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Keywords:

  • South Africa;
  • health reform;
  • chronic disease;
  • primary care;
  • economy

Abstract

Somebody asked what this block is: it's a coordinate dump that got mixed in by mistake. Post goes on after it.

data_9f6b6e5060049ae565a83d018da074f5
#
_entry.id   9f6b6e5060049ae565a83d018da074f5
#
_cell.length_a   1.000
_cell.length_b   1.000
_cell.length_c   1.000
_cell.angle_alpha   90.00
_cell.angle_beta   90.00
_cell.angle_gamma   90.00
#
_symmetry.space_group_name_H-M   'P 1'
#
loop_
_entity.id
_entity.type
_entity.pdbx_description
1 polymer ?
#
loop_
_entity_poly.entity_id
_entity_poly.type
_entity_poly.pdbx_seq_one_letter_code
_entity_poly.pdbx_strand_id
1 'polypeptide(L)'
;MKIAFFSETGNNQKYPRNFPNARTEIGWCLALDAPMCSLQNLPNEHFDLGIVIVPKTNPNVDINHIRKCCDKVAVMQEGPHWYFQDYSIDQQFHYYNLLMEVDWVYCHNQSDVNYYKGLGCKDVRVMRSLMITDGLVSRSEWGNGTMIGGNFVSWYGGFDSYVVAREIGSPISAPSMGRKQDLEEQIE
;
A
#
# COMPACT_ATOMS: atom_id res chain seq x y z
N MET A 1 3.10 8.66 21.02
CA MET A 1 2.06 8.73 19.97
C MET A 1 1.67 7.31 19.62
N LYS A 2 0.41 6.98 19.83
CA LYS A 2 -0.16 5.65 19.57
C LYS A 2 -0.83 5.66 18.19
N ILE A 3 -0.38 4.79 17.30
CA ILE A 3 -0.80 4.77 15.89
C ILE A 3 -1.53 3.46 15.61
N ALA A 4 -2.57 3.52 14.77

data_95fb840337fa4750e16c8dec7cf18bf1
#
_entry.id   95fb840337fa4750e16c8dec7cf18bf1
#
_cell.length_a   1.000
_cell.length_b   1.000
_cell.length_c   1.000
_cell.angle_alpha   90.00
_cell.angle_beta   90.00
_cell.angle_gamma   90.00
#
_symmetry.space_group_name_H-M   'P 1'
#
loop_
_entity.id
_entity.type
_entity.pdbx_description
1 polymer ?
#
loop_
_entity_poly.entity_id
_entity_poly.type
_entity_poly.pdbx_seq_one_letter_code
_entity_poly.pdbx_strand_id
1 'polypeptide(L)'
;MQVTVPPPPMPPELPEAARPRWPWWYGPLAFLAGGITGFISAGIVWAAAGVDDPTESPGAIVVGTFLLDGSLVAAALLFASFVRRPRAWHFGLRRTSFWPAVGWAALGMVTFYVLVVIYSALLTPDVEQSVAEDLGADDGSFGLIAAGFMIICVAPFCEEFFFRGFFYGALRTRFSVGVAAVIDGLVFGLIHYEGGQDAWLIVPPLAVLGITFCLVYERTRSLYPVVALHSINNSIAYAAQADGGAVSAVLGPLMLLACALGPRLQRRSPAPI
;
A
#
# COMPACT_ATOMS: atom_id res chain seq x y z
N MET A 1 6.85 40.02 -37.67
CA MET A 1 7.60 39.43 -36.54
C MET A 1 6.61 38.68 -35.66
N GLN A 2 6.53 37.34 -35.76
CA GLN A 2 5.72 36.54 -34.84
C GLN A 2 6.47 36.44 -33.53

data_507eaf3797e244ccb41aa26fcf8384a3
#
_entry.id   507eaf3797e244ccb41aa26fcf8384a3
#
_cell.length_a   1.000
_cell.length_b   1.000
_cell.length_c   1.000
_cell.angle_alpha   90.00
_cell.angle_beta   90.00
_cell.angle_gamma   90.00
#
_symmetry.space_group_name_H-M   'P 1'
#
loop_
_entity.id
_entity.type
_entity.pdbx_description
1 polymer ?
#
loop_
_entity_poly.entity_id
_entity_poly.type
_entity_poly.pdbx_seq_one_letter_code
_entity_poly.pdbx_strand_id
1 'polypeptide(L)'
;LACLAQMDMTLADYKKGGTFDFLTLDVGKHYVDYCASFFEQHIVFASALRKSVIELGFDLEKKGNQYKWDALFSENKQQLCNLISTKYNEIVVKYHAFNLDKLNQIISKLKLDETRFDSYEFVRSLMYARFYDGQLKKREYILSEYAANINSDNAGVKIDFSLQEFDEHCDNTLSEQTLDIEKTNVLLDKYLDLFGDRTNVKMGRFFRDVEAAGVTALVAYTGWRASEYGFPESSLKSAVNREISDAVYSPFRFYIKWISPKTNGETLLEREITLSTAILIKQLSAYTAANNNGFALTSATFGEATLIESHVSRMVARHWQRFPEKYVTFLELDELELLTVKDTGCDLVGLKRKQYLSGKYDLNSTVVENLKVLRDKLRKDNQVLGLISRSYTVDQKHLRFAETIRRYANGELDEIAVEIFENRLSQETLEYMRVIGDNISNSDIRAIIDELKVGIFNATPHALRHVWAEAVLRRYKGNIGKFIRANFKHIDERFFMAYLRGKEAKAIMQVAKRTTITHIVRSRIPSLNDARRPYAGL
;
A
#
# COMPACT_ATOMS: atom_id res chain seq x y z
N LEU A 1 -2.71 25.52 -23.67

Background: Health reform is on the agenda of the recently elected South African president. A National Health Insurance Scheme (NHI), a single-payer and universal health insurance plan, is the foremost option under consideration. This study examines the health and economic gains that South Africa may have at stake in health reform. Method: This descriptive study estimates the avoidable mortality rate in South Africa, or deaths that occur prematurely and could have been prevented with proper treatment for select conditions. The study also estimates the disability-adjusted life years (DALYs) associated with these premature deaths. The study compares the avoidable mortality rate in South Africa with the rates in countries falling into three overlapping groups: (1) countries with similar national health spending as South Africa, (2) countries with similar national health spending and universal health insurance coverage, and (3) countries with similar national health spending, universal health insurance coverage, and single-payer systems. Data: The source of data for avoidable mortality estimates is the World Health Organization (WHO) mortality database reporting the number of registered deaths in 2005. The source of data for the associated DALYs is the Mortality and Burden of Disease Estimate for WHO Member States in 2004. Results: South Africa could potentially gain up to 184,085 lives and reduce the burden of disease by 14.2 million DALYs by avoiding premature deaths under a single-payer system like the NHI. Meeting United Nations Millennium Development Goals could save an additional 32,190 lives. In addition to health reform, a healthy, productive, and skilled workforce is necessary to reach these goals, but the country's skilled-labor unemployment rate is high and its investment in health-professional training is low. Conclusion: Reform could impact health and economic growth via a healthier, productive workforce and demand for quality healthcare.